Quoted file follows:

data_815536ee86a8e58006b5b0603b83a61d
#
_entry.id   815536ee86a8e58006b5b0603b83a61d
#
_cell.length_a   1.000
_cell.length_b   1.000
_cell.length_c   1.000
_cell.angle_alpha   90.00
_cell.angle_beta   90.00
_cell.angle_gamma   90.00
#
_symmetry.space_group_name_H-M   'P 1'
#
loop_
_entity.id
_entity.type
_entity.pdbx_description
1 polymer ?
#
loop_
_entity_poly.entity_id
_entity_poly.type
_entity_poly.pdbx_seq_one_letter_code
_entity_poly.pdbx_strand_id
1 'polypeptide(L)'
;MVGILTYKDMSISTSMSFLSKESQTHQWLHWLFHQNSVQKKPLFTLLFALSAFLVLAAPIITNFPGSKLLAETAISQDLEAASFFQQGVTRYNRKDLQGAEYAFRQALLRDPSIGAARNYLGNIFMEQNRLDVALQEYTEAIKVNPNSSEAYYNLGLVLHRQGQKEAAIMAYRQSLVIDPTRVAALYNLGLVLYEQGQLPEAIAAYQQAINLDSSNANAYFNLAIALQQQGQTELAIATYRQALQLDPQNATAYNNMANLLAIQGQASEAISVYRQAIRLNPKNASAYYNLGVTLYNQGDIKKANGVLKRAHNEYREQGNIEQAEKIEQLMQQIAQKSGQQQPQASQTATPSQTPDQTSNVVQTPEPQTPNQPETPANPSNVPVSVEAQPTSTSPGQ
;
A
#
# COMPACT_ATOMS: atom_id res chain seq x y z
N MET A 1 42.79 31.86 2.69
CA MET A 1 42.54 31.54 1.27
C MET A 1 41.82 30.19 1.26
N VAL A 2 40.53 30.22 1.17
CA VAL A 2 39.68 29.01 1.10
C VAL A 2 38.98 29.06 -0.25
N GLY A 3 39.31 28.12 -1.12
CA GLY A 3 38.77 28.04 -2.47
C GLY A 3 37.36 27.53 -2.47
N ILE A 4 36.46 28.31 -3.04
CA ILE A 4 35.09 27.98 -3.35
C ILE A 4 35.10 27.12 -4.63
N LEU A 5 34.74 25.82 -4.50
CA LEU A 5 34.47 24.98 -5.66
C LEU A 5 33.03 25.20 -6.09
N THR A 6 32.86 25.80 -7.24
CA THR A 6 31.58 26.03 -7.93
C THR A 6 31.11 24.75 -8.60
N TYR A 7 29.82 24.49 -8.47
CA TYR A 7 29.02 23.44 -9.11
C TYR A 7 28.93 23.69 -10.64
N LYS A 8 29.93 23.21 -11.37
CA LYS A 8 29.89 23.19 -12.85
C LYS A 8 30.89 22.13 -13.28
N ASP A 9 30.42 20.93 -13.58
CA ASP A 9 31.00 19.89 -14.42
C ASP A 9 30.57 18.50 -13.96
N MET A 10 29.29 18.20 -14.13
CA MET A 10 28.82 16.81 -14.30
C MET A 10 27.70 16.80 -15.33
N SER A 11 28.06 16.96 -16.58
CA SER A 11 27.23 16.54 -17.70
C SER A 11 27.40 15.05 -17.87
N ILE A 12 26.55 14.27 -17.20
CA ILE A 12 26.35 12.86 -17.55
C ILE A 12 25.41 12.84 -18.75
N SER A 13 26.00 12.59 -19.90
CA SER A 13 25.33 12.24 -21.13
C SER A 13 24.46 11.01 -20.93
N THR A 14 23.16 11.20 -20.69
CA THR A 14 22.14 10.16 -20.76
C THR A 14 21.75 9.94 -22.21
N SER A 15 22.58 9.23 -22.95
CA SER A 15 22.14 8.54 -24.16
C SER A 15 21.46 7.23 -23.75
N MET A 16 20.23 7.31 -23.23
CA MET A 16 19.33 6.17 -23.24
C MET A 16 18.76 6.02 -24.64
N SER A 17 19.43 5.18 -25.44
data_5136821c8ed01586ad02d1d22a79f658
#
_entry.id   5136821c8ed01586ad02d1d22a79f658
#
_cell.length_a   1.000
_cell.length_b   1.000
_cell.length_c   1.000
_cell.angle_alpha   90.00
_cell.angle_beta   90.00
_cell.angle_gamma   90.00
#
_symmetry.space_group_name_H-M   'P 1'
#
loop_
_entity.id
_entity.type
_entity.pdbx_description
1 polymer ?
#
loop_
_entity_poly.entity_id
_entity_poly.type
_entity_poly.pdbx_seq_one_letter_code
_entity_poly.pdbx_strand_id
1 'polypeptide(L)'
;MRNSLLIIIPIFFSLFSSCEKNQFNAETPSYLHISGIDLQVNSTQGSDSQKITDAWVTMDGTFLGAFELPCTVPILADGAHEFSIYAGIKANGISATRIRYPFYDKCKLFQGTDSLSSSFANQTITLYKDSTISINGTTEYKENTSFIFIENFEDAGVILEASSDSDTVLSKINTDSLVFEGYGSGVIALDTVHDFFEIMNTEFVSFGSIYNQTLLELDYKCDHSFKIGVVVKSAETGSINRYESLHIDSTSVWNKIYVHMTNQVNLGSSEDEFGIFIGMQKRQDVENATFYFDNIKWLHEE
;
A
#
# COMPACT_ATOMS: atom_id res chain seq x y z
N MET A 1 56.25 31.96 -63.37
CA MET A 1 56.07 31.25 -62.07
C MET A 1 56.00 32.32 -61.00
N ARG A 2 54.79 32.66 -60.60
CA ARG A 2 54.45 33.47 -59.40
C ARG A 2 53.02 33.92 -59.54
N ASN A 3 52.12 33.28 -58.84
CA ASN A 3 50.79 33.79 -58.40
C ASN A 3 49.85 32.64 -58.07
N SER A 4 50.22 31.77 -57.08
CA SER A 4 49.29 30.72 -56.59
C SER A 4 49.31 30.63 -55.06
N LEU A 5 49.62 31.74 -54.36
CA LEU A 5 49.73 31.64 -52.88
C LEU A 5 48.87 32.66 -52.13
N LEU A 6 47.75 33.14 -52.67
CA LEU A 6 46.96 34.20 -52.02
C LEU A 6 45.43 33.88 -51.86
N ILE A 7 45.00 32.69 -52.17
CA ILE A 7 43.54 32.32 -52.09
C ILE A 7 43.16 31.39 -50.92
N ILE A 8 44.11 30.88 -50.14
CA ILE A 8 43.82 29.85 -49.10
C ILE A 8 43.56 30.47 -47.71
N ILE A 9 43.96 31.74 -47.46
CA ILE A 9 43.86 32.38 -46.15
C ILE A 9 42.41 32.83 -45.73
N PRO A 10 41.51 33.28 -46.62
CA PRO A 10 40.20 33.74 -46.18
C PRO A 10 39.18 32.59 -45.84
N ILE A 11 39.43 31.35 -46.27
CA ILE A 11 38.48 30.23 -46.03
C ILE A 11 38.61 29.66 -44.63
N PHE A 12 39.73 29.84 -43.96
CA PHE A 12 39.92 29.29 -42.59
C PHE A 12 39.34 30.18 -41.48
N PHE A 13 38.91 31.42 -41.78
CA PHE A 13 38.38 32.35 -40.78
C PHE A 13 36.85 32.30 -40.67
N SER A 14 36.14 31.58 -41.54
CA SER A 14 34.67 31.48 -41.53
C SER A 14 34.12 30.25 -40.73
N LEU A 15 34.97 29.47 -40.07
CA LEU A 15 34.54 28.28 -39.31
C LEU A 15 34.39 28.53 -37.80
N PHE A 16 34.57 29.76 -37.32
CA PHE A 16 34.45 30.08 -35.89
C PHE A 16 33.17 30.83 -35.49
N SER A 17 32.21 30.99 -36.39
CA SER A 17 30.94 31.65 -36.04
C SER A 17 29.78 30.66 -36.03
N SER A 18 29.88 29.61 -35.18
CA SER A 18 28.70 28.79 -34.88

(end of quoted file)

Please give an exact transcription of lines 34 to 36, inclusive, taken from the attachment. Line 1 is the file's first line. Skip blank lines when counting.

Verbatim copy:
N VAL A 2 40.53 30.22 1.17
CA VAL A 2 39.68 29.01 1.10
C VAL A 2 38.98 29.06 -0.25